Is Divorce Possible Without Conflict?In divorce, the question is not whether there will be conflict but instead, how will the conflict be managed so that each person in the family has their post-divorce goals satisfactorily addressed?

There are a number of ways to approach divorce, but all of them must, in the end, sort out the financial and practical matters that have resulted over the years of marriage. It is important to ask how the emotional underpinnings surrounding all of the family and financial issues in a divorce will be addressed, because this will determine whether the conflict is used as a tool for further destruction or a tool for positive change.

In traditional approaches to the conflicts inherent in divorce, these emotional underpinnings are often used as fuel to ratchet up the conflict, but in Collaborative Divorce, the family members are assisted by the Collaborative Team to identify and address the apparent conflict and find the underlying need that gave rise to the conflict. Instead of the lawyers using the family conflict to build a case for their client (or, more often, against the other client), the Collaborative process involves a team composed of non-adversarial lawyers (one for each spouse), a child specialist, a neutral financial specialist, and divorce coaches to help create a save container in which the family conflict can be managed in a way that allows the family to have a choice in how one of the most emotion-filled minefields they have ever navigated. While this may sound involved and expensive, national and international studies have shown that despite involvement of a number of professionals, the financial cost is actually lower, and there is no way to measure the emotional cost savings, but they certainly are just as real and just as important.

The Collaborative divorce process typically provides clients with the highest probability of achieving well-informed agreements that they can live with in the future while controlling the cost and the way conflict is used. The primary reasons for this are:

1) All Collaborative Divorce professionals are trained and skilled in the art of interest-based negotiation. This method of negotiation enables people in conflict to identify their underlying interests and needs, to generate options that might meet those interests and needs while also addressing those of the others as well, and then to negotiate a resolution. Collaborative Divorce uses this forward-looking approach to address all of the issues that couples bring to the table and is extremely effective in generating client-centered solutions. In Collaborative Divorce, the spouses are not limited to the narrow scope of issues a court may want to address. They are free to negotiate agreements that touch any of the concerns they have, from who gets the house to who gets Fido and who pays for the kids’ college tuition.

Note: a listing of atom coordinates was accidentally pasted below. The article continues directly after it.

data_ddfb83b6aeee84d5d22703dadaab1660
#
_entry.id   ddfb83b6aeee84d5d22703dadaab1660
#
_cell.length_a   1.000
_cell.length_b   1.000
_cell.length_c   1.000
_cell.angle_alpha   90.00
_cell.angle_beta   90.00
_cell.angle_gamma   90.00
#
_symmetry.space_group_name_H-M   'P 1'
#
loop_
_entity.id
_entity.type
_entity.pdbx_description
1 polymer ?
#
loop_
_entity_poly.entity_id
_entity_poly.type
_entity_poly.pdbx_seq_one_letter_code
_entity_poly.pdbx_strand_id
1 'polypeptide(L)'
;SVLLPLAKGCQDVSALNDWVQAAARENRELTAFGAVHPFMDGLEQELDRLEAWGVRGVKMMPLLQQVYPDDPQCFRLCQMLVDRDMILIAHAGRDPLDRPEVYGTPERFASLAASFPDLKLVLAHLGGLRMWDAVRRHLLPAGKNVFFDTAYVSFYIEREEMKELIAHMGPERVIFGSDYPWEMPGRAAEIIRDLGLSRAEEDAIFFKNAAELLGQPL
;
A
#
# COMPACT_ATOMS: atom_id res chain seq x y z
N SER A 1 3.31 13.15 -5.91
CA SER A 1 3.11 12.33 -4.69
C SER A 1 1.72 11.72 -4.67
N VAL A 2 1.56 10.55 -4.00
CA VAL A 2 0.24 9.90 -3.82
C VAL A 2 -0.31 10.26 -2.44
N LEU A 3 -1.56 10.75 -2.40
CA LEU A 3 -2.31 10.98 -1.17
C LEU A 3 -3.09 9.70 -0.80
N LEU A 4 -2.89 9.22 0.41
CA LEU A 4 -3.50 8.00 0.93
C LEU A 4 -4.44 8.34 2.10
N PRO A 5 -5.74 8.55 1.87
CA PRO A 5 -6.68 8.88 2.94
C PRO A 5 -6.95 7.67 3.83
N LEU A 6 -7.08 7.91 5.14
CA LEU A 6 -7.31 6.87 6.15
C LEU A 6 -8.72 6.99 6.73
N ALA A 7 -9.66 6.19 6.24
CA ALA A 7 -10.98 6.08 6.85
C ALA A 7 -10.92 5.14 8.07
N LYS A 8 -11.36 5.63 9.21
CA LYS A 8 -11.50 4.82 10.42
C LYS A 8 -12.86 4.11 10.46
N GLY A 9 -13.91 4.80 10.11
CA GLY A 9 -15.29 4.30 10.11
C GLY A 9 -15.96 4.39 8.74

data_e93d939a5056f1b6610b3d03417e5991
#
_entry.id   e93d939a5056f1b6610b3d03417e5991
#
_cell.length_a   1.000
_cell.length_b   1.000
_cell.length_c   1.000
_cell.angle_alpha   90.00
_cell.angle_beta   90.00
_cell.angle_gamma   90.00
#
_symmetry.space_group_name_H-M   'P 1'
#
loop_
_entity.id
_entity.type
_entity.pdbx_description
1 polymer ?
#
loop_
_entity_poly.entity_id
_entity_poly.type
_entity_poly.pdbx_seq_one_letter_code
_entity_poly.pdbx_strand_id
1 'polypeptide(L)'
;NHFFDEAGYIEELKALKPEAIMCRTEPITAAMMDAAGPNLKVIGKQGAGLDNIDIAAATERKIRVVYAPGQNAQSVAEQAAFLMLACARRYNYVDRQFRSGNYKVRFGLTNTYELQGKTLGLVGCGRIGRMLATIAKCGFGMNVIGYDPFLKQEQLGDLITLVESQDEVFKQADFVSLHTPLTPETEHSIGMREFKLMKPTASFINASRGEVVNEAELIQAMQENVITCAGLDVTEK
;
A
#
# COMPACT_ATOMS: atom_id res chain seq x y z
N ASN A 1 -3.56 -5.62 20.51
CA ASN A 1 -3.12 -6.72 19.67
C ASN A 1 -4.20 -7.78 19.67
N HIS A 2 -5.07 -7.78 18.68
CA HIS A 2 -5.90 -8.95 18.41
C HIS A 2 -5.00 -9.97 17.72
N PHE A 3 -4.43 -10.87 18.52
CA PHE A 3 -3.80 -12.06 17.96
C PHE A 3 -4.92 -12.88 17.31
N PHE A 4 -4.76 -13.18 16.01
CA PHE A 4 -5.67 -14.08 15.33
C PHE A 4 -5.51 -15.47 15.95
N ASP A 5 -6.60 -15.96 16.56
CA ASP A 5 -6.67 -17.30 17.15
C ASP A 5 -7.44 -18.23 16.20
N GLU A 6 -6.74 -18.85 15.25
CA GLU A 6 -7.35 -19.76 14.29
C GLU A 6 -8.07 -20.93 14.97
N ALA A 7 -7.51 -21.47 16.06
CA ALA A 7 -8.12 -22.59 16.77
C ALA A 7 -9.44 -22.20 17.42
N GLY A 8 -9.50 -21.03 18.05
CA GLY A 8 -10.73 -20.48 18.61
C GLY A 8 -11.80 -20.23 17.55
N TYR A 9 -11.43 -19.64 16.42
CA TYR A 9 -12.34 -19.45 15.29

2) Each client is represented by a Collaboratively-trained Lawyer to advocate for them in a non-adversarial manner regarding the legal aspects of divorce and to finalize the negotiation in a legally binding document.

3) Collaboratively trained Communications Specialists are used as case managers to identify emotional ‘hot buttons’ and employ communications tools and techniques that enable the negotiation process to move forward more effectively and efficiently.

4) Financial Specialists trained in the collaborative methodology and in divorce-related financial and tax issues are engaged to bring organization to the family finances for open and informed discussion. These professionals are skilled in taking the sting out of what otherwise might typically be difficult or impossible conversations, and working to create new ways of seeing and talking about money and financial matters so that the family can move forward with a more clear picture of the finances. The Financial Specialists also educate the clients and professional team the financial impact of variations of settlement options. Our teams have found that many families who have gone through the process have emerged in far better financial circumstances than when they started the process. This rarely happens in other approaches to conflict management in divorce.

So, is divorce possible without conflict? Usually not, but that does not mean the conflict must be destructive. With the right Collaborative team working with you, conflict can be used as a catalyst for positive change. For help resolving your divorce conflict collaboratively, call the Collaborative Divorce Center of Coastal Virginia now at 757-819-7739

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The Collaborative Divorce Center of Coastal Virginia serves clients throughout Virginia, including those in Chesapeake, Virginia Beach, Norfolk, Newport News, Suffolk, Hampton and surrounding areas.

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